The French (in red-on-white) have 47 non-volatile divisions available for their offensive (The British have not arrived, the Belgians and Dutch are assumed to stand aside). Handicapping the French are a very inefficient peacetime deployment at start and the fact that all their units have just one step. Except at the very highest odds the attacker will usually lose at least a step or two in every attack, making the French army powerful, but brittle in the extreme. In addition, the terrain on the Germans side of the border is heavily fortified, filled with rough terrain and cities and cut by numerous rivers. Between the various movement and combat penalties, the French will find the going very tough, especially considering the limited time they have.In the 1940 campaign, of course, it’s the Germans who are on the attack. Their white-on-black Panzer divisions have four steps, and their field grey infantry two steps each.

On the other side, the yellow, red and dark blue French units all have just one step, as well as volatile combat factors. The BEF, in tan counters, has volatile factors but two-step divisions, giving them more staying power.

Various special rules account for the German “Sickle Cut” operation through the Ardennes, airborne Coups de Main, Allied capitulations and other facets of the campaign. The Germans win by achieving victory points for forcing capitulations, breaching the Maginot line “destroying: the BEF or causing “severe” RAF pilot losses. They lose victory points if the Allies control any German cities (hah!) or cause “severe” losses to the German forces. Whether the criteria in within the quotation marks above have been met is determined by rolling a die and comparing the result to a table of losses. The game is 10 turns long. The amount of luck involved in all this may bother some players. By the way, the historical result was a game victory for the Allies! The designer explains that the Allies did go on to win the war, so the German player has to do better than the historical result in order to win.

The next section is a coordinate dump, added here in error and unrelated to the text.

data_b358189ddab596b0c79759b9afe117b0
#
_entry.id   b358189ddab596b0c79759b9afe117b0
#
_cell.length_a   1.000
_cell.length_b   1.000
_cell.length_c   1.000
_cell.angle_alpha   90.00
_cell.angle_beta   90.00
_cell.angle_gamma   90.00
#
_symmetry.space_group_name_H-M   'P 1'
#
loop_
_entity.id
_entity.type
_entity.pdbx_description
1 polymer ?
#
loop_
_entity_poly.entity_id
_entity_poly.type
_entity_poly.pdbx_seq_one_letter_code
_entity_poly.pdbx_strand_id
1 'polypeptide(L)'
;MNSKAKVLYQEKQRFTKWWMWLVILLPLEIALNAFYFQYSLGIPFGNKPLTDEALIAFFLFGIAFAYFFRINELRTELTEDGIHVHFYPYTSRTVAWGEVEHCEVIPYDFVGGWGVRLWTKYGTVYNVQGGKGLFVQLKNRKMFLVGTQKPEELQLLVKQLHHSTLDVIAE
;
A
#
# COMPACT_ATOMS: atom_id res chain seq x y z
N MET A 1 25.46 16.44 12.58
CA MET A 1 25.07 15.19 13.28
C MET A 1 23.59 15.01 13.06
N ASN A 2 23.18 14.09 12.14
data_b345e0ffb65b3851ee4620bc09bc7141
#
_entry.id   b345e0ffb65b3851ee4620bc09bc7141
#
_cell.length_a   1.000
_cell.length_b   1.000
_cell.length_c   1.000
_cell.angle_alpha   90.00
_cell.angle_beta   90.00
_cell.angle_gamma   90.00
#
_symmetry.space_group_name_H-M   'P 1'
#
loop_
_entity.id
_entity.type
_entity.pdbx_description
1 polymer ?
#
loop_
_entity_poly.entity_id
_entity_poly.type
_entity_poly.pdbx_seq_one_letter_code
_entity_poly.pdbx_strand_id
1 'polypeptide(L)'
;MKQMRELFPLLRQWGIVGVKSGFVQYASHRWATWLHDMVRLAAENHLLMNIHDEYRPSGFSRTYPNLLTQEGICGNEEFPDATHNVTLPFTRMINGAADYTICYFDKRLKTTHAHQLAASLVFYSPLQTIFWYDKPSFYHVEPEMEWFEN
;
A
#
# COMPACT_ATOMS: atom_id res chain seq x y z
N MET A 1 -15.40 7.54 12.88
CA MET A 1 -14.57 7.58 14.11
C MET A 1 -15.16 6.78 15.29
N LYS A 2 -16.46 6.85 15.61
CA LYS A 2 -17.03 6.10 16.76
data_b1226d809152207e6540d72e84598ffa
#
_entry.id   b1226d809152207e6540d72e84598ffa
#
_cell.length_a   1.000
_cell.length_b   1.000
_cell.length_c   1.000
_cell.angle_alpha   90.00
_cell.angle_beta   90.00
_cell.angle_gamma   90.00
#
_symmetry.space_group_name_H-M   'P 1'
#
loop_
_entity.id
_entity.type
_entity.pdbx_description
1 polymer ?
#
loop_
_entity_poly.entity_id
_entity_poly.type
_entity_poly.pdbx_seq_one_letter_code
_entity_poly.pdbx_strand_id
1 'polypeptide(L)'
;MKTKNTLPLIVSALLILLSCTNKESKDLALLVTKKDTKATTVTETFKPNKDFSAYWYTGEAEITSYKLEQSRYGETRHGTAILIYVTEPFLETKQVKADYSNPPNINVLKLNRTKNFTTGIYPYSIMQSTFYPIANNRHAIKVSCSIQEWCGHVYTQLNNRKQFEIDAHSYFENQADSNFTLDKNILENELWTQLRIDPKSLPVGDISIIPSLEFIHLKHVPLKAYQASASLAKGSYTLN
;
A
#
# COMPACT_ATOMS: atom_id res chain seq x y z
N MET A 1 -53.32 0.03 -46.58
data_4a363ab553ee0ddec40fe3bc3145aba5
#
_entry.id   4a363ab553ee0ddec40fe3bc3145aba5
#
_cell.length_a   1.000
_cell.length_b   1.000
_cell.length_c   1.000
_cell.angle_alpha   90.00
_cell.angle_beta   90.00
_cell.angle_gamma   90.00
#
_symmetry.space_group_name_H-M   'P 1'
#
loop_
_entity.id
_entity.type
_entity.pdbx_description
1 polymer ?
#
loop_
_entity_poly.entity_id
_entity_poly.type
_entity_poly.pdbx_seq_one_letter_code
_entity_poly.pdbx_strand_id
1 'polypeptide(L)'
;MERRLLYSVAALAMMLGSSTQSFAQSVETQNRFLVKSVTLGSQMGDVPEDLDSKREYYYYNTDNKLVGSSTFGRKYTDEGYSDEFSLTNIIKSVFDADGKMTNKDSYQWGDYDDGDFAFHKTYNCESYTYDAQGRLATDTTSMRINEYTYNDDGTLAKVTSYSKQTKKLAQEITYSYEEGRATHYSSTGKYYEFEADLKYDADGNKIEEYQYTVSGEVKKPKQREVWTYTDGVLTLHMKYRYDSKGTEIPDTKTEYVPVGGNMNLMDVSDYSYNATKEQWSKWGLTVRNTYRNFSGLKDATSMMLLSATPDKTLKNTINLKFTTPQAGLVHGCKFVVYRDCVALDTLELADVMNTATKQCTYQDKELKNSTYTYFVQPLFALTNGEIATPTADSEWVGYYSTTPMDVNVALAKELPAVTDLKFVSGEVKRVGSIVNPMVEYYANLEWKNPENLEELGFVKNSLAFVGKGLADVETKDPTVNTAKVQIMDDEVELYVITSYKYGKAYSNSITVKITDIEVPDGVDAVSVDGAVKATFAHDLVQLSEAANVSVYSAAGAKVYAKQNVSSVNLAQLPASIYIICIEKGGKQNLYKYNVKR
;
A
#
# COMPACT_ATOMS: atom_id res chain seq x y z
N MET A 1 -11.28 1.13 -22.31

(Yes) For Wargamers: A reasonable simulation of a difficult-to-simulate situation. The conventional wisdom is that the French had very little chance of winning this campaign because of deeply rooted flaws in their military doctrine, so the challenge is creating an interesting situation for the player of the doomed side. In this the game succeeds.

(No) For Collectors: Nothing special.

(No) For Euro gamers: A hard-core hex-and-counter wargame. The volatile unit mechanic, in particular, will not have any appeal.